Enjoy these great tips from the The Grill Sergeant BBQ.

No matter what type of fuel you use, the resulting fuel is the same… a bed of hot coals. You can use hardwood, charcoal briquettes, or lump charcoal. All three burn down to hot coals, which cooks the meat. The advantage of using wood over briquettes or lump charcoal is the flavor imparted by the smoke. Briquettes and lump charcoal are processed products and, although they do smoke while burning, have lost virtually all of the means to produce the flavoring effect of burning wood. If using briquettes or lump charcoal, wood chips or chunks are required to produce the smoke that flavors the meat.

If you burn wood in a fireplace you know the more dense the wood is, the longer the wood burns. Most any wood will work for a fireplace. Not so with your smoker. Hardwoods, either from a nut or fruit tree are most commonly used due to the flavor imparted by the wood. All hardwoods are dense, just some more dense than others. Although a few pit-masters (you can count them on one hand) will use green wood, it is best to use wood that has aged or cured out. Most wood is best used in the range of 6 months to 1 year. If you have wood that has been around a while and is looking old and getting light in weight, it can be used as fire-starter wood. Use it to start your fire. Use good, heavy, dense pieces of wood for getting your primary bed of hot coals.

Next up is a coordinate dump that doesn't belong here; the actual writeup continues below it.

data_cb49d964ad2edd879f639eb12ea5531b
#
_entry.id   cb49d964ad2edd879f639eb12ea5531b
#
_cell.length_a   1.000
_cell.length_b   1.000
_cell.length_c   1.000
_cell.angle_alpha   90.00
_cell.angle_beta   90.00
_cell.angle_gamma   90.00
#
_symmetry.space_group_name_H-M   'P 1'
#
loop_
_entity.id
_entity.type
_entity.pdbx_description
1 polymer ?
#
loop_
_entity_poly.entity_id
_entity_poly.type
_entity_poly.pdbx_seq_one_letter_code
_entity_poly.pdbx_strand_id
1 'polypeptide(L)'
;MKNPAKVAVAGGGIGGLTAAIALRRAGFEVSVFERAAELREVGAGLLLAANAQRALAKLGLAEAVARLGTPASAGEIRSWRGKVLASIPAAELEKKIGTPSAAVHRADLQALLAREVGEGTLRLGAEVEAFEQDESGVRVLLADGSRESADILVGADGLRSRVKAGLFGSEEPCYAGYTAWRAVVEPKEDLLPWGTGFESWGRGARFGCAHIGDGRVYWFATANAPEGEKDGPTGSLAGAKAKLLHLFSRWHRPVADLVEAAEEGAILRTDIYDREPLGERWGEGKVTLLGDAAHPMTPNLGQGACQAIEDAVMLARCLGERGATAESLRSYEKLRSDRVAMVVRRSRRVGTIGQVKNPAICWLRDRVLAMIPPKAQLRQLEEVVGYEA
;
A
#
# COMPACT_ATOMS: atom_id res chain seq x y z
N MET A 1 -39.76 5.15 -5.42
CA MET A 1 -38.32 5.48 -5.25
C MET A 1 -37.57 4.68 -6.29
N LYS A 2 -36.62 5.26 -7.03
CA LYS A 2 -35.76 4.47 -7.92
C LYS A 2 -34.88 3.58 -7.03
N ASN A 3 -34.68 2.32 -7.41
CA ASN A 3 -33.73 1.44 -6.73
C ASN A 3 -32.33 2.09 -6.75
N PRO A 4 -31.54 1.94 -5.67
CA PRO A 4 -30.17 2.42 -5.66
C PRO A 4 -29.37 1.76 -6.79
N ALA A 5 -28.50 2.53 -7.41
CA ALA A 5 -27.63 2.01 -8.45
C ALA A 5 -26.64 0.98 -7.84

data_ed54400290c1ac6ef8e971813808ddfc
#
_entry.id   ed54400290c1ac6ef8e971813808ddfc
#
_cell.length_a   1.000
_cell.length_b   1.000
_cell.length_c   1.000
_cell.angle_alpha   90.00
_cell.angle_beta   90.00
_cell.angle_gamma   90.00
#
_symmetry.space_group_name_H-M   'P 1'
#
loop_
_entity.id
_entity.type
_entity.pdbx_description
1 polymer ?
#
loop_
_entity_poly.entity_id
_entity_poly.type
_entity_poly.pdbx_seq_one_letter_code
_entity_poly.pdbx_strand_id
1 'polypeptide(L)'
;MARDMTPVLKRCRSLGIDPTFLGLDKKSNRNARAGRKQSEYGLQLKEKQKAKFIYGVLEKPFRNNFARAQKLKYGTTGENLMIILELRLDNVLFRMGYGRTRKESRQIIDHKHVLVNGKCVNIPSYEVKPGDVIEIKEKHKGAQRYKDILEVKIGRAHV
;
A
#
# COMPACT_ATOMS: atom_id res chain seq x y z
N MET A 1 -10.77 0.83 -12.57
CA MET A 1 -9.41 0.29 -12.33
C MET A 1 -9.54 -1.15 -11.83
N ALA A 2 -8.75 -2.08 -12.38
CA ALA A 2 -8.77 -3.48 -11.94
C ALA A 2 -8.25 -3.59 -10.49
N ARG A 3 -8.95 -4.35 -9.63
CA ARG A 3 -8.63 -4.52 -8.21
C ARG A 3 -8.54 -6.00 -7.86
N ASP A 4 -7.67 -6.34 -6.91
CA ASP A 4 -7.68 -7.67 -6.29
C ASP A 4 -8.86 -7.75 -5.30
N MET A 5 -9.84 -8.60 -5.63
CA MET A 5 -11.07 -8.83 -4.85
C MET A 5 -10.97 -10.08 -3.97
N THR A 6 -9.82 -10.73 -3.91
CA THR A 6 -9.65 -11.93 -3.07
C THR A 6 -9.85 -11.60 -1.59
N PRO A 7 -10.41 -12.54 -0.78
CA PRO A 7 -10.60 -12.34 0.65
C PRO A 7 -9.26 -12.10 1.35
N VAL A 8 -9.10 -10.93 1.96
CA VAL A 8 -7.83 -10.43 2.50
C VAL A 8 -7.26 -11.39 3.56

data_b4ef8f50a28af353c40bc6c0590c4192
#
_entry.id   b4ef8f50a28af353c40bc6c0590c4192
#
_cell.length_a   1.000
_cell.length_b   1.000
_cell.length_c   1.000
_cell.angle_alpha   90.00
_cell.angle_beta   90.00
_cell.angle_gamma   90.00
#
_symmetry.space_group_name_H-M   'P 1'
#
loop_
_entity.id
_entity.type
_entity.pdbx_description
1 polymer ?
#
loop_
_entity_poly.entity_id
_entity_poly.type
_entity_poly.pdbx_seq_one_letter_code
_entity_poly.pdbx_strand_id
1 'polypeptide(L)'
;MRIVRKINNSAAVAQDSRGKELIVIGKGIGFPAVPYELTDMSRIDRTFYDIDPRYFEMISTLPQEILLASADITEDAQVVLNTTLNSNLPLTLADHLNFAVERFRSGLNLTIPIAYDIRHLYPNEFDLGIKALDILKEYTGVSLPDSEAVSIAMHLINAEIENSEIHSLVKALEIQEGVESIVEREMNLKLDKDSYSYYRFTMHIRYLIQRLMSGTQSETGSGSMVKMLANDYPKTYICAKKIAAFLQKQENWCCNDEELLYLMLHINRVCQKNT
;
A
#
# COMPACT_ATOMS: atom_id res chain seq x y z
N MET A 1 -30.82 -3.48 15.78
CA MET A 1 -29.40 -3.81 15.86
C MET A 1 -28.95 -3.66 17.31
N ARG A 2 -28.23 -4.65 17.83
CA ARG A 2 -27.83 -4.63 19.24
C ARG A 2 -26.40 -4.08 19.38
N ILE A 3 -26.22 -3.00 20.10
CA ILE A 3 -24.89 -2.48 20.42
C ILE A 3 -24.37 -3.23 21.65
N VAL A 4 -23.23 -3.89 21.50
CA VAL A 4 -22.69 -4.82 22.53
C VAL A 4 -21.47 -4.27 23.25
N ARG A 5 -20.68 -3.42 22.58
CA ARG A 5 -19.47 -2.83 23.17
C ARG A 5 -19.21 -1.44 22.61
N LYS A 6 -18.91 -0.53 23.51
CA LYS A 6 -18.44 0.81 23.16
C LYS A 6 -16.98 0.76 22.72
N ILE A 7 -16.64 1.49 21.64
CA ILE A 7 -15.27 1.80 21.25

The Grill Sergeant BBQ typically smokes with oak, cherry, apple, hickory, pecan. Various herbs or onions thrown on the fire can also impart a pleasant flavor to meat. If you have a question if a certain type of wood is good to burn for BBQ, light a piece on fire and smell the smoke. If it smells good, it will probably taste good as well. Beware of hickory, mesquite, and pecan. These woods, used for an extended period of time, can and will be over-bearing. Use them sparingly!

For those using charcoal, you will find briquettes have a longer burning time and burn cooler than lump charcoal does. Briquettes are uniform in size and you will tend to get less temperature spikes with briquettes once your target temperature is attained. Many people believe the fillers which are included in briquettes impart undesirable flavors to the meat. These fillers may include powdered charcoal, anthracite coal, clay, limestone, starch, sawdust, and sodium nitrate. Lump charcoal is basically pure carbonized wood made from wood scraps in an environment depleted of oxygen. If you take a chunk of wood, wrap it in foil, and put it in a fire, the result will be that of lump charcoal. Lump charcoal burns faster and hotter than briquettes. You will have to experiment with your own smoker to decide which form of charcoal (or wood) is right for you.

Once you get the fire going, shoot for the “right fire”. Make sure to cook with a small fire which is getting plenty of oxygen. A small fire is easier to maintain and will enable you to keep your draft intake vent almost wide open. Keep the exhaust smoke stack full open. Too large a fire burns too hot and requires you to shut down the intake vent next to nothing, which will cause the fire to create resins and creosote. Resins and creosote are present in a “dark” fire. The “right fire” will actually give off very little smoke. If it is smoking, make sure it is white or blueish-white smoke and not dark.